Adobe Stock

Less access to development capital has been the leading factor in the slowdown of apartment construction, according to Institutional Property Advisors’ (IPA) National Multifamily Construction Report. While the slowdown in building activity was anticipated, activity registered in 2023’s second quarter confirmed the expectation as starts fell to slightly below half the 2021 and 2022 norms.

“As access to development capital across the country diminishes and rent growth slows, multifamily starts are cooling,” states Greg Willett, first vice president and national director, research services at IPA. “Among the 15 markets that account for over half of the nation’s ongoing apartment construction, building starts in the second quarter of 2023 totaled just under half the average volume recorded during the previous two years.”

According to the report, just over 1 million apartment units are under construction across the U.S., with most of the primary building centers in the Sun Belt as well as Washington, D.C; Los Angeles; Seattle; and Philadelphia. Starts in the 15-market core locations fell to 30,800 units in the second quarter of this year—a volume 52% off from the quarterly norm of 64,200 sustained for nine quarters from early 2021 through early 2023.

The most pronounced cooling in starts was in Texas. The number of units breaking ground in 2023’s second quarter fell 79% in Houston, 74% in Austin, and 67% in Dallas-Fort Worth compared with typical starts in early 2021.

Los Angeles (52%), Seattle (51%), and Atlanta (50%) fell within the average for pullbacks in construction, while second-quarter slowdowns were moderately less pronounced in Nashville, Tennessee (44%), Phoenix (43%), Miami (37%), Orlando, Florida (29%), and Charlotte, North Carolina (27%).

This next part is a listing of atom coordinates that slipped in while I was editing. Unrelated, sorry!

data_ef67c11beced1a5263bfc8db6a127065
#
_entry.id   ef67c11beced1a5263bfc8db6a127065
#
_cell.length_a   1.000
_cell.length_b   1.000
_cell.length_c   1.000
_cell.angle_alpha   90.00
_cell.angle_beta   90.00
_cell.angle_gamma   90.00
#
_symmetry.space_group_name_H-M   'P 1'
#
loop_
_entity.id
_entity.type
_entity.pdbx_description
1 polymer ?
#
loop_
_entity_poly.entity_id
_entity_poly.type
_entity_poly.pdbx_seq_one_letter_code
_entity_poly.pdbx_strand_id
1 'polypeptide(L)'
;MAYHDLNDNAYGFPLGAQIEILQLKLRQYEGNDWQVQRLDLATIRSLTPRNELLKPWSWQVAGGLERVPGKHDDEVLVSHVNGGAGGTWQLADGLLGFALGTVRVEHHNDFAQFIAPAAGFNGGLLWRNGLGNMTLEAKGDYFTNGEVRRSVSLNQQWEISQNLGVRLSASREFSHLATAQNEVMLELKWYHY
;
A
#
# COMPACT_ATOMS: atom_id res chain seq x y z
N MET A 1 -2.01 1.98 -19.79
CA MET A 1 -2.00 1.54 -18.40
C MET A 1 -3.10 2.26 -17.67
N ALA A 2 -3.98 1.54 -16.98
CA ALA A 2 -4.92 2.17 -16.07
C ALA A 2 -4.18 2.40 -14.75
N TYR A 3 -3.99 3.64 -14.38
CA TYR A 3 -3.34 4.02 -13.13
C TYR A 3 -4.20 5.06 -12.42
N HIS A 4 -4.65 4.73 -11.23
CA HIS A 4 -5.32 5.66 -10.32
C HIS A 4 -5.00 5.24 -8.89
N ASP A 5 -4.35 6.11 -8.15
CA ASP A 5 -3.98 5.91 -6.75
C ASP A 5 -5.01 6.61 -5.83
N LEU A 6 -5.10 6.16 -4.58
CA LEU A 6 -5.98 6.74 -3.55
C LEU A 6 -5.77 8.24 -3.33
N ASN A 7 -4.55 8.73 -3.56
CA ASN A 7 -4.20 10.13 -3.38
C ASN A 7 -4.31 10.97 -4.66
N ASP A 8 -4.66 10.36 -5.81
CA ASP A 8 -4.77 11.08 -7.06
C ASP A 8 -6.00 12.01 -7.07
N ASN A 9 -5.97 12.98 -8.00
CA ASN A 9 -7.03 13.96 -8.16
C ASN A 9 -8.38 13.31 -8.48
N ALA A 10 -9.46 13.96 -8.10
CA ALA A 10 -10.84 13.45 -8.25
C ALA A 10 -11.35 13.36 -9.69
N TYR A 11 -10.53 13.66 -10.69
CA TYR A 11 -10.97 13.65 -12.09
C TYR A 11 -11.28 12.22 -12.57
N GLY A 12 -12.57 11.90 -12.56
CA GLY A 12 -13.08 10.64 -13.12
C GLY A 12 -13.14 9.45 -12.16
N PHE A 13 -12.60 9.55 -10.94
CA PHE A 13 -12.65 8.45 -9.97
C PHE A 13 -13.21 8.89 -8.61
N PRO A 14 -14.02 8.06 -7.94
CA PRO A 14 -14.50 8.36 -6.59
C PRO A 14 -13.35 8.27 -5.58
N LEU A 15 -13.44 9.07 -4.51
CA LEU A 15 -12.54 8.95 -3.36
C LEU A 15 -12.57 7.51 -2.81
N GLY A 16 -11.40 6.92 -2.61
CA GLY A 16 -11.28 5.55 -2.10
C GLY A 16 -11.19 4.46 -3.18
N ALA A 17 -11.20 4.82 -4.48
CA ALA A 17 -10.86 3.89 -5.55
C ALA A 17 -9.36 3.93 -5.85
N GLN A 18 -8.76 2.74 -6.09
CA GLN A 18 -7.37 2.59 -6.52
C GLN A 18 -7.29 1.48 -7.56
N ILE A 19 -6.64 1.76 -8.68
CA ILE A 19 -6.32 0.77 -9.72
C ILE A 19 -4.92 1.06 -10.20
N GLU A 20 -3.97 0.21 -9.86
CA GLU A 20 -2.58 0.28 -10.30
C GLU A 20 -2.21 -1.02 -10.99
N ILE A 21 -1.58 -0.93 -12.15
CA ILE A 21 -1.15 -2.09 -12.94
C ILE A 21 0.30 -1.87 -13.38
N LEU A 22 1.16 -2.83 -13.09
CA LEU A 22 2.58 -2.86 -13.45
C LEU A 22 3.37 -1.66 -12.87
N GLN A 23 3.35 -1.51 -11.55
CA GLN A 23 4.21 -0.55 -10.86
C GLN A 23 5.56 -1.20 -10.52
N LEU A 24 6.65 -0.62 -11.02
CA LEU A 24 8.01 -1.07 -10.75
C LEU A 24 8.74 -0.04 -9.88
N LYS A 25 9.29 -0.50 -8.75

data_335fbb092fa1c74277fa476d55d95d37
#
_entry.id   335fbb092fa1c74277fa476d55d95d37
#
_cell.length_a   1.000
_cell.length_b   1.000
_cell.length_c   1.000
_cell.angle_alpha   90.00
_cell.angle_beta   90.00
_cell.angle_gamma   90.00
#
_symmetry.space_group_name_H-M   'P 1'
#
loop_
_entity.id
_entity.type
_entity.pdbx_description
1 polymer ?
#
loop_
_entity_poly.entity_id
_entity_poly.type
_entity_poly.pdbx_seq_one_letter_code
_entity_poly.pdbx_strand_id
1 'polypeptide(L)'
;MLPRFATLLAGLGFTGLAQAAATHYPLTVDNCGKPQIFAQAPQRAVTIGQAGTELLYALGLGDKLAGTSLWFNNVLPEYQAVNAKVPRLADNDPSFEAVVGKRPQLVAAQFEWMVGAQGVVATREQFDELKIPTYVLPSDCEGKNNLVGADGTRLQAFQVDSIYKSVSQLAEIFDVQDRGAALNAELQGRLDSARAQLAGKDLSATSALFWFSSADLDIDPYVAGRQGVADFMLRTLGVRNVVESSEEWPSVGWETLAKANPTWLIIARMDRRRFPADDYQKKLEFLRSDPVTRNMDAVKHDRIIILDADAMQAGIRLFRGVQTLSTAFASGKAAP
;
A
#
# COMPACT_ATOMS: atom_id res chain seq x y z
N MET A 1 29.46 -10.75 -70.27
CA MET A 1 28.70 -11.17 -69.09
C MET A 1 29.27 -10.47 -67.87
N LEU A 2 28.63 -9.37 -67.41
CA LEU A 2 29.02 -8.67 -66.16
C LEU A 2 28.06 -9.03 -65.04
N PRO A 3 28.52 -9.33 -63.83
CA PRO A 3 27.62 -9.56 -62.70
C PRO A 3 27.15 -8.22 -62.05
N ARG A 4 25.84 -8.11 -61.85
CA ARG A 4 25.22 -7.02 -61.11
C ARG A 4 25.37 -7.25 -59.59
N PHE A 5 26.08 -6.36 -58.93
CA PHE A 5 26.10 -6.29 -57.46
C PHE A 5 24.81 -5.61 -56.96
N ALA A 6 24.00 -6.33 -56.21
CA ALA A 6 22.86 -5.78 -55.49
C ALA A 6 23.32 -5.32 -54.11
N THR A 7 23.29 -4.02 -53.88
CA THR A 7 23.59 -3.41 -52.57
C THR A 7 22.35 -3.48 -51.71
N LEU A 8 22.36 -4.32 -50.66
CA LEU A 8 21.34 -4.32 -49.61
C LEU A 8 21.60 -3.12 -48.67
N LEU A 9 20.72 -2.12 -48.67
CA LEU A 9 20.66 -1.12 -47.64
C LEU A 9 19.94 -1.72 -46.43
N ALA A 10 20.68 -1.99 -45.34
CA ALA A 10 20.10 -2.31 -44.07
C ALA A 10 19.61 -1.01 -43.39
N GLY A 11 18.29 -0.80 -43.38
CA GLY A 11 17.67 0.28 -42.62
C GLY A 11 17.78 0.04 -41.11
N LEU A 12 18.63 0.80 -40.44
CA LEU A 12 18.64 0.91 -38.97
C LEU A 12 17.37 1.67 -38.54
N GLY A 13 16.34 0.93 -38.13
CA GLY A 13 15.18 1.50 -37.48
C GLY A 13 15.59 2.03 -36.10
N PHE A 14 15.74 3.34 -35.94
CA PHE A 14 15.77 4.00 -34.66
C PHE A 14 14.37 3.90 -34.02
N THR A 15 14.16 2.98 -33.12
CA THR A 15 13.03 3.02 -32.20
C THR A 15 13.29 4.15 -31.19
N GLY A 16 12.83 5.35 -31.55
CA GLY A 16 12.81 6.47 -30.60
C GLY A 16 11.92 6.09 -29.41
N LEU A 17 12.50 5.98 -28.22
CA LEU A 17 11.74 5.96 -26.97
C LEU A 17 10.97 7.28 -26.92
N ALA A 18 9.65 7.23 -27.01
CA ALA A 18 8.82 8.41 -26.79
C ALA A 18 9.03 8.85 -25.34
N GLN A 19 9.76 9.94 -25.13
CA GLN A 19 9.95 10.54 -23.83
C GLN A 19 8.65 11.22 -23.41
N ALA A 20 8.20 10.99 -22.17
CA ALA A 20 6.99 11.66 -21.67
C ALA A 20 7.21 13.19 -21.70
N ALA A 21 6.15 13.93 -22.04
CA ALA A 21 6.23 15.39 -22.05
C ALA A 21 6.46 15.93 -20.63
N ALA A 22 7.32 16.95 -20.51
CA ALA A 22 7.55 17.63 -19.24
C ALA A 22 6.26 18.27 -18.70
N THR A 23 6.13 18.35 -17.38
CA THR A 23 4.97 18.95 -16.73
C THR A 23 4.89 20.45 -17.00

Although Phoenix saw a slowdown, the metro still ranked among North Carolina's Raleigh-Durham, Charlotte, and Dallas-Fort Worth at the top of the list for second-quarter starts, with all four metros having development begin on projects spanning 3,200 to 3,500 units. Raleigh-Durham is the one market that displays no slowing in new construction, the report notes.

Delivery volumes are expected to wane in early 2025 and then drop notably the second half of the year, IPA states. This coincides with expected prices increases during 2025 as well.

“Rent growth is likely to regain momentum as early as spring 2024, when the normal seasonal upturn in leasing velocity should coincide with obvious signs that today’s new supply excess is temporary,” adds John Sebree, senior vice president and national director of the firm’s Multi Housing Division. “Price increases should prove robust during 2025.”